Daphne Bramham: 'Horror show' as B.C. specialist shortage leads to agonizing wait for woman's urgent cancer surgery

Opinion: The human resources crisis is at a tipping point not only for patients and their loved ones, but it’s devastating to health-care workers.

Daphne Bramham 5 minute read January 27, 2022

Kelly Ennis, 48, has ovarian cancer and urgently needs surgery. PNG

UPDATE: On Wednesday morning (Jan. 26), Kelly Ennis had emergency surgery to the ovarian cyst and two lymph nodes. Once she has recovered from the surgery, the next step is chemotherapy. Since the tumour was initially found in mid-December, it had grown by nearly five centimetres.

  Kelly Ennis looks like she is eight-months pregnant. At 48, that would be a minor miracle. Instead, it’s a tragedy.

Ennis has ovarian cancer. She got the bad news on Dec. 13 that she needs urgent surgery.

A CT scan revealed a irregularly shaped tumour about the size of a large orange, a “haze” in her omentum — the curtain of fatty tissue that hangs down from the stomach and liver and wraps around the intestines — as well as some fluid on the wall lining, and enlarged lymph nodes.

“I was told to expect a call within seven to 10 days,” the mother of three told me. “I thought that was great to be able to see someone so quickly. But with the holidays looming, I heard nothing.”

The timeline given Ennis fits the benchmark for optimal care — a referral to an oncologist within 10 working days, followed by surgery within two weeks of that consultation.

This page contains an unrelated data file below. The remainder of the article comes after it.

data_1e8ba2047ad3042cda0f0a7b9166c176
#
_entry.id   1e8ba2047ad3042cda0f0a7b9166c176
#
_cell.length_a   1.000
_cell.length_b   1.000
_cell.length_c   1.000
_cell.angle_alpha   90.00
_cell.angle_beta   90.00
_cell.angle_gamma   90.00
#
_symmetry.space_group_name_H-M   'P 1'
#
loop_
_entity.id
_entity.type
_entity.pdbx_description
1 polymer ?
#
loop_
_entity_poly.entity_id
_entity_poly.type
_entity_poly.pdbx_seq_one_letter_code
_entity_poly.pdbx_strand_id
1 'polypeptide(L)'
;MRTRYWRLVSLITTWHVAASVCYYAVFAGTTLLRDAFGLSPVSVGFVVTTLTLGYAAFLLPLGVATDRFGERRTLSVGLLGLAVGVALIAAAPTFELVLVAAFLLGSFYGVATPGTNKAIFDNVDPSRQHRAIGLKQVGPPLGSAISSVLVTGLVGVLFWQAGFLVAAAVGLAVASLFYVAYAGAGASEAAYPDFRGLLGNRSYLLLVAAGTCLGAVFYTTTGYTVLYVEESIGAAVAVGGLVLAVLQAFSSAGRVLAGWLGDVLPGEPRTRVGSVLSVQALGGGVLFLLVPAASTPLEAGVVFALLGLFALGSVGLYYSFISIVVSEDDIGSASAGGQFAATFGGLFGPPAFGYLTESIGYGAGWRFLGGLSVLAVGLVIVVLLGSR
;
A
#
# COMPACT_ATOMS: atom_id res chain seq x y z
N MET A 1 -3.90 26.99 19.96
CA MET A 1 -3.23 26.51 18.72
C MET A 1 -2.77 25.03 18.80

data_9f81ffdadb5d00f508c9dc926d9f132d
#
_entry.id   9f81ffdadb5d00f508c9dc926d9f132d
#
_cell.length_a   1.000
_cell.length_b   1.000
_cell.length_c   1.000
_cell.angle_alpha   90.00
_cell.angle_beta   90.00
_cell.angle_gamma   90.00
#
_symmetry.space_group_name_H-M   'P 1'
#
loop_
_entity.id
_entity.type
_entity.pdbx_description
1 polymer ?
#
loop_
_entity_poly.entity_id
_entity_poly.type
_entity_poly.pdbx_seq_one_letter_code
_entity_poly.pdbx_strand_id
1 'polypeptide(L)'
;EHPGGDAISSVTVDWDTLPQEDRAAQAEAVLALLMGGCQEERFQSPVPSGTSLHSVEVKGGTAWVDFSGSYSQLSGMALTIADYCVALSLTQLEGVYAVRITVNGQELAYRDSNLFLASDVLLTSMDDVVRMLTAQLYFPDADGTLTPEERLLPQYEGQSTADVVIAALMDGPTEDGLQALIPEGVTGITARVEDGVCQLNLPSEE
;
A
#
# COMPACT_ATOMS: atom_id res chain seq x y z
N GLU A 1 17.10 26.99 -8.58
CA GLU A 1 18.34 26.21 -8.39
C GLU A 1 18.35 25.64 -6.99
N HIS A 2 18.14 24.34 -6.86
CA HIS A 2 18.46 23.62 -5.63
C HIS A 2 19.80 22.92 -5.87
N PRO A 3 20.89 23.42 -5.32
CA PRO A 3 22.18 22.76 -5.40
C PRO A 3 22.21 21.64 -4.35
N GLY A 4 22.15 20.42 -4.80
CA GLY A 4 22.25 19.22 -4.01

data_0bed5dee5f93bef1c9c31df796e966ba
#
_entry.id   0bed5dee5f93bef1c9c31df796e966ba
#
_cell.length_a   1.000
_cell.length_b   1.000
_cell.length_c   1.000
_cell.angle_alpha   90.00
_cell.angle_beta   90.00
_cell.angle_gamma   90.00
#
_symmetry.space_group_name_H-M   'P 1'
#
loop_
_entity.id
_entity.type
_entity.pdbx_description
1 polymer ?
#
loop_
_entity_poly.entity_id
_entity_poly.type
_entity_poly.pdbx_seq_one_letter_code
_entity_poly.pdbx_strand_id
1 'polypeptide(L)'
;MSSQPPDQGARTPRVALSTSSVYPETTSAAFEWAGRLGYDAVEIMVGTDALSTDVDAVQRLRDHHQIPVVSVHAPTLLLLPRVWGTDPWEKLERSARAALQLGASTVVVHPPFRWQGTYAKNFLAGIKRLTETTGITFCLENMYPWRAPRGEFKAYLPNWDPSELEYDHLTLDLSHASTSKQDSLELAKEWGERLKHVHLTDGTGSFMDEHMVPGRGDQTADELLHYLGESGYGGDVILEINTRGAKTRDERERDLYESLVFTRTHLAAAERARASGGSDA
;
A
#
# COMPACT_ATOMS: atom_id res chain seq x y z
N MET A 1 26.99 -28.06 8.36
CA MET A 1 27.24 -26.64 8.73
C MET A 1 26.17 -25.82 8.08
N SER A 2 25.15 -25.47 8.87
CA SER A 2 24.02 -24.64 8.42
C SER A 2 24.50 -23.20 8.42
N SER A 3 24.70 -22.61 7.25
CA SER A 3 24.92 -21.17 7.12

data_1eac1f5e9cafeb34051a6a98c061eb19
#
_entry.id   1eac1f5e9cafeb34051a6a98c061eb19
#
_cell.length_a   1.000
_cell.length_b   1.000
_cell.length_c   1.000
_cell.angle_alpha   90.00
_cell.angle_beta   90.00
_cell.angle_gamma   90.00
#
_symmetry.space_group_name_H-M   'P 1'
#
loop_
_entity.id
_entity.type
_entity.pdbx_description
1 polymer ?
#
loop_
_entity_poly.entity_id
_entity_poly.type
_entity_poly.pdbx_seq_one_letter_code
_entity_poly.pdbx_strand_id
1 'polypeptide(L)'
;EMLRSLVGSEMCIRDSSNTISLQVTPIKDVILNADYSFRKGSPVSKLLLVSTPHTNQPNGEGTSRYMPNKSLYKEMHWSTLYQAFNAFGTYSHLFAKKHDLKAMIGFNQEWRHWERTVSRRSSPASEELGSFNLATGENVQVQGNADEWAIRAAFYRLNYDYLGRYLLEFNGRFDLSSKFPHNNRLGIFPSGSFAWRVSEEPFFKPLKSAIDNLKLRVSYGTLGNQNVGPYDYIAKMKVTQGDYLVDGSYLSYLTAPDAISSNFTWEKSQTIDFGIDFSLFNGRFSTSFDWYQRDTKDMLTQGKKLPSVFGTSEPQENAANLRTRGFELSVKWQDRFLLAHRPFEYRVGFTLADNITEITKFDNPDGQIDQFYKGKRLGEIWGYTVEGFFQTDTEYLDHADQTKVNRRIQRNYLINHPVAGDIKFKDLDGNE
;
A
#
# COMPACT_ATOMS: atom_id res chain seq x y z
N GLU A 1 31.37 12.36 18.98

But it didn’t happen. Her mother, Dianne Davis, calls what happened next “a horror show,” adding that it is time the provincial government realizes that there is more going on than COVID.

Over the next few weeks, both Ennis and her gynaecologist’s receptionist repeatedly tried to contact the specialist. Emails, voice messages. No response.

Finally, on Jan. 5, Ennis was told that her file has been passed on to the B.C. Cancer Agency in Vancouver. Five days later, the cancer agency called Ennis to say that its gynaecological oncologists are swamped. Ennis was put on a waiting list.

By Jan. 14, Ennis had so much abdominal fluid that she could barely breath or walk. She was told to go to Vancouver General Hospital from her home in Surrey, not to any of the Fraser Health hospitals, because that is where the gynaecological oncologists from the cancer agency work.

Over two days, six litres of fluid were drained from her abdomen using a procedure that Ennis described as “painful” and “barbaric”.

Finally, on Jan. 19, she got a surgery date — Feb. 28 — nearly three months after her gynaecologist first made the urgent referral.

Within days, the fluid began accumulating again, which is not unusual for the kind of ovarian cancer that she has. But it is more than uncomfortable.

On Monday when we spoke, Ennis rated her pain at eight on a scale of one to 10. “The pain is unreal.”

Still, she empathized with the health-care workers.

“My heart goes out to doctors, nurses and support workers who are so overworked. There just isn’t enough support for them.”

On Tuesday, Ennis went back to emergency at VGH, unable to cope at home. Her condition has worsened to the point that the waiting is nearly over. She is scheduled for emergency surgery today.